Villagers confront the challenge of Corkers rising from the ashes
- Credit: Brian Starling
A parish council meeting was obliged to postpone debate on a new factory for Corkers Crisps after not enough councillors unconnected with the firm turned up.
Cllr Ross Taylor, who owns Corkers, was disbarred from voting and three other councillors declared either personal/pecuniary interests in the application – Cllrs Mark Taylor, Dale Parson and Gail Taylor.
With four other councillors sending apologies for absence, the council adjourned debate.
When it came back to the council in November –a month later – councillors approved re-building the factory with a call to ensure odour control is effective.
And it is how Corkers plan to control both odour and noise that feature heavily in comments submitted to the district council ahead of making a decision.
On odour, Corkers commissioned specialists DustScanAQ to assess odour risks.
"The proposed new operation will be beneath any production threshold requiring an environmental permit from the Environment Agency, for vegetable matter processing,” says DustScan.
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“By legal definition, this means that the operation is not regarded as having the potential for significant environmental impacts, including for odour emissions.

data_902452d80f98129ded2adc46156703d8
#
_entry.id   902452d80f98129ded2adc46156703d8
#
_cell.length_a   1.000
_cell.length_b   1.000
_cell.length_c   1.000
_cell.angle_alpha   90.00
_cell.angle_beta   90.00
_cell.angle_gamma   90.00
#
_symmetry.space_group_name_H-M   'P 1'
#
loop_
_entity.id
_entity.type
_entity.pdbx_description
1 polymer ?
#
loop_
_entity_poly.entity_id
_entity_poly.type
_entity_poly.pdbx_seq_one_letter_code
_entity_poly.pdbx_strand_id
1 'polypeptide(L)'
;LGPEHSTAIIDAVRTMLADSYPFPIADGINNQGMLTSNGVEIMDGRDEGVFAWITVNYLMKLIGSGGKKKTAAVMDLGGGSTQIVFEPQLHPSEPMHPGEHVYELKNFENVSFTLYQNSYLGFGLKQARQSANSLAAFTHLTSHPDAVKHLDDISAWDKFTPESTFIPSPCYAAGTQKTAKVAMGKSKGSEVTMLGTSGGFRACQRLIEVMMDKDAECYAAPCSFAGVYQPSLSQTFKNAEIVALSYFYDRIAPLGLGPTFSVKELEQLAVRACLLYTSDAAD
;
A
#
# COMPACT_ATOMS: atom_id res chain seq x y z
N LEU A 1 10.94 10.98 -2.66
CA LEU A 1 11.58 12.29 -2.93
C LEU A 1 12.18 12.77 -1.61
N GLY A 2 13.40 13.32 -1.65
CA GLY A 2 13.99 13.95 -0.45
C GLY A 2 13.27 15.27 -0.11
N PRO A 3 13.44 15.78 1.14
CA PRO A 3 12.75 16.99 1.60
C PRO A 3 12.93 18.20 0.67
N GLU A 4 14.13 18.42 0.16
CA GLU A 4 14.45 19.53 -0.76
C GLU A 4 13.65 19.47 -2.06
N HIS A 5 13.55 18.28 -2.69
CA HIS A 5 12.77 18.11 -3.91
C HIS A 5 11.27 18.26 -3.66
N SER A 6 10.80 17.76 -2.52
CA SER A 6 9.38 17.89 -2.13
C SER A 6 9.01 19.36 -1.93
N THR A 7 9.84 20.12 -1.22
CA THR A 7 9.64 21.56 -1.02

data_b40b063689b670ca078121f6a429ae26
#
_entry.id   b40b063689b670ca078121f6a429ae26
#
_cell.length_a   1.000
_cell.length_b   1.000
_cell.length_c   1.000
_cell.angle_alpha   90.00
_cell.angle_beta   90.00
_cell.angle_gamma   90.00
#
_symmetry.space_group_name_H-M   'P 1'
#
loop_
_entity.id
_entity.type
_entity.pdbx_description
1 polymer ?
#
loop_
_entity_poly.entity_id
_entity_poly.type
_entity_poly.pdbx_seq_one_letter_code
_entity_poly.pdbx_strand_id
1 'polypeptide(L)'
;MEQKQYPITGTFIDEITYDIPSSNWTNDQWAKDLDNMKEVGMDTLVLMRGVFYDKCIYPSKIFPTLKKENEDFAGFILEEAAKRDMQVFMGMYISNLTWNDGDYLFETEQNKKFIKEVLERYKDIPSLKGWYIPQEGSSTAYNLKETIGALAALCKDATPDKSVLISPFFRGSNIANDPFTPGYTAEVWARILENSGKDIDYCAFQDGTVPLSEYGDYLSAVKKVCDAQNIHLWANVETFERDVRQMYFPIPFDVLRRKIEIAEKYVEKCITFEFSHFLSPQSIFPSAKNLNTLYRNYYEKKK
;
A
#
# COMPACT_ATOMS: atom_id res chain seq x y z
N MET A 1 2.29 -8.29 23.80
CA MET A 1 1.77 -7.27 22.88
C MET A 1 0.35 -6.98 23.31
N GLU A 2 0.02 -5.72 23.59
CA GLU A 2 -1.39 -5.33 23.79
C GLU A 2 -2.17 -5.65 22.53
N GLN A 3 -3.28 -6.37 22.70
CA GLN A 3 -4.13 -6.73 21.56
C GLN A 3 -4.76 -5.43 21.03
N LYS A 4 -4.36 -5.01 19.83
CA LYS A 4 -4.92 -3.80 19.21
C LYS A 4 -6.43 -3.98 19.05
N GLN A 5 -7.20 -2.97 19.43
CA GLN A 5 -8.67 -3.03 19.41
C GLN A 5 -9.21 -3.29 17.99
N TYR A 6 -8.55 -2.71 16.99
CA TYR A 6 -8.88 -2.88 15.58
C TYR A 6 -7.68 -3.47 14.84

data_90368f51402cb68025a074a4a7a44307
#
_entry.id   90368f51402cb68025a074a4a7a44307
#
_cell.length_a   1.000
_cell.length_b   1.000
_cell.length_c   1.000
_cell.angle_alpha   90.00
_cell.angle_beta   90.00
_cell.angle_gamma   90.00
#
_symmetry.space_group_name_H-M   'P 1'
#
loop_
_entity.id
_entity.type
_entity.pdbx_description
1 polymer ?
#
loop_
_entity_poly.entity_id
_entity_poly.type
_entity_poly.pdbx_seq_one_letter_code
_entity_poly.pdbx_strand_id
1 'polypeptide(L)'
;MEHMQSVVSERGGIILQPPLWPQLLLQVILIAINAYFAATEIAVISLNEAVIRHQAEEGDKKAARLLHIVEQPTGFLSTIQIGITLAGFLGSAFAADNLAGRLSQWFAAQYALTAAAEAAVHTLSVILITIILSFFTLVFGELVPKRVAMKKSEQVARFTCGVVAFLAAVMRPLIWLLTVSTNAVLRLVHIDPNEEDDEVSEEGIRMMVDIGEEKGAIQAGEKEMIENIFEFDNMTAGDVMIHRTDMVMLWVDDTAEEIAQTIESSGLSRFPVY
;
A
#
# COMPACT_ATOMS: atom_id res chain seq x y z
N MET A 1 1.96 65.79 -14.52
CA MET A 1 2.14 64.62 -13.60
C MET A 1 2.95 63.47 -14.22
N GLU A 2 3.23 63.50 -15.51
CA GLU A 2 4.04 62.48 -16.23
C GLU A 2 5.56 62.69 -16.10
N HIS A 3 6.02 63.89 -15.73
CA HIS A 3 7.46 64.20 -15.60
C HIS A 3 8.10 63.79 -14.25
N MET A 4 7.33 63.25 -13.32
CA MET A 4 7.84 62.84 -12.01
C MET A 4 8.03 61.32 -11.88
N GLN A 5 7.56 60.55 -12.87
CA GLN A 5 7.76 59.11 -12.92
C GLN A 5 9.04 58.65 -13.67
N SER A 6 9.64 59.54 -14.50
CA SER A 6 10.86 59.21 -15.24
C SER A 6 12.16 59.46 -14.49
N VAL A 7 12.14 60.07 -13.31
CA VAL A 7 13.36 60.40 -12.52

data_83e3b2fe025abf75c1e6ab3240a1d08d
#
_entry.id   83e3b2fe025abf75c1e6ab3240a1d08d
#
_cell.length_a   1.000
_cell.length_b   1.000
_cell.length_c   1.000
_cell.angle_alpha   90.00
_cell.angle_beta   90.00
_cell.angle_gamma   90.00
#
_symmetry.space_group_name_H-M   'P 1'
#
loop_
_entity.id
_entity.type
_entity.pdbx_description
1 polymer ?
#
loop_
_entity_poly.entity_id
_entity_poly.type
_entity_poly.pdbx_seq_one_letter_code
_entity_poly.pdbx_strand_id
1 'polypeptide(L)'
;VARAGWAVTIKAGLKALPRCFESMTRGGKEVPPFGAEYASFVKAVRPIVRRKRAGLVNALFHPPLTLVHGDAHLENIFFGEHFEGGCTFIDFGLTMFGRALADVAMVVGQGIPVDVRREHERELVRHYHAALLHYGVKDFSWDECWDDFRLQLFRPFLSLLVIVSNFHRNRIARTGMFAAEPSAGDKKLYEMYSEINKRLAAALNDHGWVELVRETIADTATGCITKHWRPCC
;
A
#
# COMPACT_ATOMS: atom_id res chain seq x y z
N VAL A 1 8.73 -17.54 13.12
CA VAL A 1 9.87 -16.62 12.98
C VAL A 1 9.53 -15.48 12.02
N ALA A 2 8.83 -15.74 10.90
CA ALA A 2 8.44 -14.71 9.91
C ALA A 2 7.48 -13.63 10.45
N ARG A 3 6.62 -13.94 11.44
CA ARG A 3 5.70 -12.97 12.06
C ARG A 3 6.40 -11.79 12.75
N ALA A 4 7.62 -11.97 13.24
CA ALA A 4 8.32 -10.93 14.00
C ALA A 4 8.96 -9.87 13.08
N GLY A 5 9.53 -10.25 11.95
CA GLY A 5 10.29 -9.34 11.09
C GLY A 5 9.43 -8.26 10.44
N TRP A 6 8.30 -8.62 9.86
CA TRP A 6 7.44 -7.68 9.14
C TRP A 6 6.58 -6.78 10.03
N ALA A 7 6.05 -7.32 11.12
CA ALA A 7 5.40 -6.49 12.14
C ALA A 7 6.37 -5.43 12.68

“However, it is understood that the local environmental health department has recommended that an odour assessment report be supplied to support the planning application.”
The report forms part of the planning application but also sheds light on complaints made over the years since the factory opened.
Christopher Smith, environmental health technical officer, told DustScan the council had received “intermittent complaints since 2017 concerning odour”.
These included “overpowering strong smell in the house” and “smell is of hot fat”.
He said: “These are the dates we have either received a complaint or tried to go out to evidence the issue - 23.10.2017, 23.04.2018, 25.10.2019, 30.01.2020.
“More visits were made but I can’t find a record of them at this time.”
Mr Smith added: “We were never able to witness the issue ourselves and I suspect that it was dependent on wind direction and perhaps just at the very start of the cooking/frying process.”
But residents say they did catch the odour from the old factory.